Toxic wild parsnip poses minimal threat
By Molly Moser
On a hot summer day several years ago, Phillip Rausch was trimming with a weed eater in a roadside ditch when he came in contact with a particularly nasty plant. “I didn’t realize the tall yellow stuff was poisonous,” said Rausch. By the time he figured it out, it was too late.
Toxic sap from a wild parsnip plant had touched Rausch’s skin, leaving him with burn-like rashes that lasted the duration of the summer. “Apparently the sun, pollen and sweat weren’t a good combo,” Rausch explained. “The more you're in the sun and heat, the more it blisters and spreads.”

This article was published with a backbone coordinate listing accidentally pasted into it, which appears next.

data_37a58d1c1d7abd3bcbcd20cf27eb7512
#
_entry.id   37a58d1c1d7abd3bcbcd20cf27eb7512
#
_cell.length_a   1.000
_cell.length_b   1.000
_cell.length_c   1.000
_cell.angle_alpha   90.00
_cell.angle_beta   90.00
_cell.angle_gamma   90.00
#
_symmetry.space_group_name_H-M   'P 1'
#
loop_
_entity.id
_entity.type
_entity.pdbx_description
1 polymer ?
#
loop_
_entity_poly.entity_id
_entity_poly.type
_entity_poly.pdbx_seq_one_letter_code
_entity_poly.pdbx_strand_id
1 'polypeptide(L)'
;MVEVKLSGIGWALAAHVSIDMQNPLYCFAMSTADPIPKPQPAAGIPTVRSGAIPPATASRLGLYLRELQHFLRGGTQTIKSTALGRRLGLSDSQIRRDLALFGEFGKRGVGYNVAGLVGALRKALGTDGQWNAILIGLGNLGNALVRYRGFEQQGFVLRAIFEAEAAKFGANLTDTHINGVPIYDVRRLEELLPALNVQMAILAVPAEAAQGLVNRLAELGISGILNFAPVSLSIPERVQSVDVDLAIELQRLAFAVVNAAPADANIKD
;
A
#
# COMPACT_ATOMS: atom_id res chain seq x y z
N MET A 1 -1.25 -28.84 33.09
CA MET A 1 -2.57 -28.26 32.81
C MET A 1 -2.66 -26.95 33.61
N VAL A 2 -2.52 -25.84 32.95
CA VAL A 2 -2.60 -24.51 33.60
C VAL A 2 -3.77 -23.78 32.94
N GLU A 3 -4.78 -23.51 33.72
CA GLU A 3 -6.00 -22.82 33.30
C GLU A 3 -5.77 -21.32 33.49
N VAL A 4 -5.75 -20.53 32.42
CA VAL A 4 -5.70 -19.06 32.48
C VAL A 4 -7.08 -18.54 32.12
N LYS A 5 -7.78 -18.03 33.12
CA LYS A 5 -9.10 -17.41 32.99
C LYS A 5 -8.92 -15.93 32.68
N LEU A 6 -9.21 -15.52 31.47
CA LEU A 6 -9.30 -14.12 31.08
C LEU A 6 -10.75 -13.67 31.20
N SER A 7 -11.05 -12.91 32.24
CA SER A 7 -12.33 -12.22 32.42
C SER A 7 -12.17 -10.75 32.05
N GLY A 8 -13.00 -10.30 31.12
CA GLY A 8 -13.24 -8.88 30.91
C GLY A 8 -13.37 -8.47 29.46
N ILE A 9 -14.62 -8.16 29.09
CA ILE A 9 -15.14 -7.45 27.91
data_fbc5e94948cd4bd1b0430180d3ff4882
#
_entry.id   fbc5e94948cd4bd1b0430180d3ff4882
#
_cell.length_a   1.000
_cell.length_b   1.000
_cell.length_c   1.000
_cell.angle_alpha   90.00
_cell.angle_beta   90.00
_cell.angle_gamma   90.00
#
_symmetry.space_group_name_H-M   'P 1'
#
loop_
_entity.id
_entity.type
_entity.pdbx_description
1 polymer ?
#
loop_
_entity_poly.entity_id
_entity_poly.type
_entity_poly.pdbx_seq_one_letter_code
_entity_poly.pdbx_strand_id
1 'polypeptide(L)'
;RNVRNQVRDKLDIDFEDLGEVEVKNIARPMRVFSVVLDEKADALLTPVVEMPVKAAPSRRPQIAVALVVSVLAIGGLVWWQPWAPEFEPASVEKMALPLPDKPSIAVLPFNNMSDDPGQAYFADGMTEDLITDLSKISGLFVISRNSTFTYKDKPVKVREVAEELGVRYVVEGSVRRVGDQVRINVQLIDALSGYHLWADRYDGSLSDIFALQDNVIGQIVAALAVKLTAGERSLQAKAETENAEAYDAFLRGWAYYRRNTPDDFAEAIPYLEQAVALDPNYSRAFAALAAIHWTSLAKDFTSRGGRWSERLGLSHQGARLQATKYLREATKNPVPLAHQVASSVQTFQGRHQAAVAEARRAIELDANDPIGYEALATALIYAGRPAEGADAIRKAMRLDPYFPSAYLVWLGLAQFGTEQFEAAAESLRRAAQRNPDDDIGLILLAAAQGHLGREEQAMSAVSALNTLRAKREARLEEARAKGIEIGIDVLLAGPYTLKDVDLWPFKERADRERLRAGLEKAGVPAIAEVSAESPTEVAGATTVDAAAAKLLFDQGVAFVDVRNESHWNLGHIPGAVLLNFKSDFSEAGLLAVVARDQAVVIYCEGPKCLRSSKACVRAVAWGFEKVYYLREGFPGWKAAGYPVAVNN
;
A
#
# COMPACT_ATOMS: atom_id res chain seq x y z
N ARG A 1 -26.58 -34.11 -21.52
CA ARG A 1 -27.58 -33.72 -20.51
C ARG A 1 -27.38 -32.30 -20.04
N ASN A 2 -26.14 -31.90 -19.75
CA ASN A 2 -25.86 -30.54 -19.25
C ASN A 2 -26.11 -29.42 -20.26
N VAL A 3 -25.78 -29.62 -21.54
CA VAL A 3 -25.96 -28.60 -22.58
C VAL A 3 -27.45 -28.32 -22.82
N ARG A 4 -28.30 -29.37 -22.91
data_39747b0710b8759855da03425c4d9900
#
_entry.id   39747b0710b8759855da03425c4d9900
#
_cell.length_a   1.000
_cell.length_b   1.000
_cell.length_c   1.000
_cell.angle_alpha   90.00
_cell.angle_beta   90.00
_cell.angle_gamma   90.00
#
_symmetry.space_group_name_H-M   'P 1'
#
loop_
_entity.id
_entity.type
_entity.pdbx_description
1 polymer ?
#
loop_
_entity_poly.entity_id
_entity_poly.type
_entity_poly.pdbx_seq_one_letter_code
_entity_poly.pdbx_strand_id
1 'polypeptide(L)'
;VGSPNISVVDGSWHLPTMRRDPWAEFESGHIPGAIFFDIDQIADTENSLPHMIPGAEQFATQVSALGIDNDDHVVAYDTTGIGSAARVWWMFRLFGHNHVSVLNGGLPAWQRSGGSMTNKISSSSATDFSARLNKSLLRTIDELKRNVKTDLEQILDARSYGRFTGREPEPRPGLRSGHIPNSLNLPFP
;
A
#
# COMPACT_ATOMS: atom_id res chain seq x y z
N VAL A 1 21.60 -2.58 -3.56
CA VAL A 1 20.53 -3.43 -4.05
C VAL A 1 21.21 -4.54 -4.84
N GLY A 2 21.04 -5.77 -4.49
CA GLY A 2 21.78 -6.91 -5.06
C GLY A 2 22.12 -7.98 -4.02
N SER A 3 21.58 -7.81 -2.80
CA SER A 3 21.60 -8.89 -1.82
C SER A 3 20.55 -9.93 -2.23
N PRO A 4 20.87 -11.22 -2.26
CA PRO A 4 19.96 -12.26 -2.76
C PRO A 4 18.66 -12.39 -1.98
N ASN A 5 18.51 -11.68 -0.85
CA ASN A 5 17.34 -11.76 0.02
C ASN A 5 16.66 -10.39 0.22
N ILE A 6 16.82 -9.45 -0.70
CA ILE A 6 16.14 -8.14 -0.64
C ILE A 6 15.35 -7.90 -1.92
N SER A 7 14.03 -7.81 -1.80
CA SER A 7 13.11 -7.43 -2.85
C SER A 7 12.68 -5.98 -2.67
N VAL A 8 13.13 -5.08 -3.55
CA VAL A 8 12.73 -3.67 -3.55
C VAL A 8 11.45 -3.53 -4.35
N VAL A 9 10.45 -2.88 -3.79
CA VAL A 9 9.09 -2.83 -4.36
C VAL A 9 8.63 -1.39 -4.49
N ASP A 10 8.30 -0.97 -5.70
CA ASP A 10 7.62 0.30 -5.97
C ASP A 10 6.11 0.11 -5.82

According to the Iowa State University extension, wild parsnip plants contain psoralen, which can cause a condition called phytophotodermatitis. In a 2005 “A Weed to Watch” article, extension officials explained that phytophotodermatitis occurs when plant juice touches skin and the skin is then exposed to sunlight. Redness and rashes are common, but in severe cases, blisters, skin discoloration and burning or scalding pain can occur.
“It finally got so unbearable that I went to a dermatologist. Then, with a strong steroid regimen, it went away after a few weeks,” recalls Rausch. “It’s a miserable little plant. I steer very clear of any signs of it.”
Continued in the pages of The Guttenberg Press